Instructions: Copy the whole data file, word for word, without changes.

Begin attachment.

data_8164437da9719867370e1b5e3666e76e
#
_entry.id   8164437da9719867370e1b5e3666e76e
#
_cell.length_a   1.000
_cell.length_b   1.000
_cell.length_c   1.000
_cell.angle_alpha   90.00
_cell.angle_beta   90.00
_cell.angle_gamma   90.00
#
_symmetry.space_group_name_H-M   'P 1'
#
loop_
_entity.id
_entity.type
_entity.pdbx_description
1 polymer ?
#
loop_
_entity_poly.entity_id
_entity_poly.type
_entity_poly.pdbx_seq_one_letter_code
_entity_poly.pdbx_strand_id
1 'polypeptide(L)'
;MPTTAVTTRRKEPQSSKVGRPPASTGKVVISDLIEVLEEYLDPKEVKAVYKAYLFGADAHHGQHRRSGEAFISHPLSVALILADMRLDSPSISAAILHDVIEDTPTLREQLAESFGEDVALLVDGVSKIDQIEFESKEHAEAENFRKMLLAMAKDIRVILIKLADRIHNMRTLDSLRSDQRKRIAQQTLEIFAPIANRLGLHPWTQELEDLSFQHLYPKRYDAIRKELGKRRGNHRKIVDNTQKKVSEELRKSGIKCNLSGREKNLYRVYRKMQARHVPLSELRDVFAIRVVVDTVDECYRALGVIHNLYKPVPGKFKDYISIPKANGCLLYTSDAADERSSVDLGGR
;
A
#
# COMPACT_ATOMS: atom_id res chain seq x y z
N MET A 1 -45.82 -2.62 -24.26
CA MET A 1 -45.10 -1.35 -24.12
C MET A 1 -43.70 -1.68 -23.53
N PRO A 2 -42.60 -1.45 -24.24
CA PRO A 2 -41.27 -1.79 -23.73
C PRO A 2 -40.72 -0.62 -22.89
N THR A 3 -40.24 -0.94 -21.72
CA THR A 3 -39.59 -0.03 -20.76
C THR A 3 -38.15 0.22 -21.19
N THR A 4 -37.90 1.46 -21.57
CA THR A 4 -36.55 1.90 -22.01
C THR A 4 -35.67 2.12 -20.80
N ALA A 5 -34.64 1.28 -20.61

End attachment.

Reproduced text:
data_8164437da9719867370e1b5e3666e76e
#
_entry.id   8164437da9719867370e1b5e3666e76e
#
_cell.length_a   1.000
_cell.length_b   1.000
_cell.length_c   1.000
_cell.angle_alpha   90.00
_cell.angle_beta   90.00
_cell.angle_gamma   90.00
#
_symmetry.space_group_name_H-M   'P 1'
#
loop_
_entity.id
_entity.type
_entity.pdbx_description
1 polymer ?
#
loop_
_entity_poly.entity_id
_entity_poly.type
_entity_poly.pdbx_seq_one_letter_code
_entity_poly.pdbx_strand_id
1 'polypeptide(L)'
;MPTTAVTTRRKEPQSSKVGRPPASTGKVVISDLIEVLEEYLDPKEVKAVYKAYLFGADAHHGQHRRSGEAFISHPLSVALILADMRLDSPSISAAILHDVIEDTPTLREQLAESFGEDVALLVDGVSKIDQIEFESKEHAEAENFRKMLLAMAKDIRVILIKLADRIHNMRTLDSLRSDQRKRIAQQTLEIFAPIANRLGLHPWTQELEDLSFQHLYPKRYDAIRKELGKRRGNHRKIVDNTQKKVSEELRKSGIKCNLSGREKNLYRVYRKMQARHVPLSELRDVFAIRVVVDTVDECYRALGVIHNLYKPVPGKFKDYISIPKANGCLLYTSDAADERSSVDLGGR
;
A
#
# COMPACT_ATOMS: atom_id res chain seq x y z
N MET A 1 -45.82 -2.62 -24.26
CA MET A 1 -45.10 -1.35 -24.12
C MET A 1 -43.70 -1.68 -23.53
N PRO A 2 -42.60 -1.45 -24.24
CA PRO A 2 -41.27 -1.79 -23.73
C PRO A 2 -40.72 -0.62 -22.89
N THR A 3 -40.24 -0.94 -21.72
CA THR A 3 -39.59 -0.03 -20.76
C THR A 3 -38.15 0.22 -21.19
N THR A 4 -37.90 1.46 -21.57
CA THR A 4 -36.55 1.90 -22.01
C THR A 4 -35.67 2.12 -20.80
N ALA A 5 -34.64 1.28 -20.61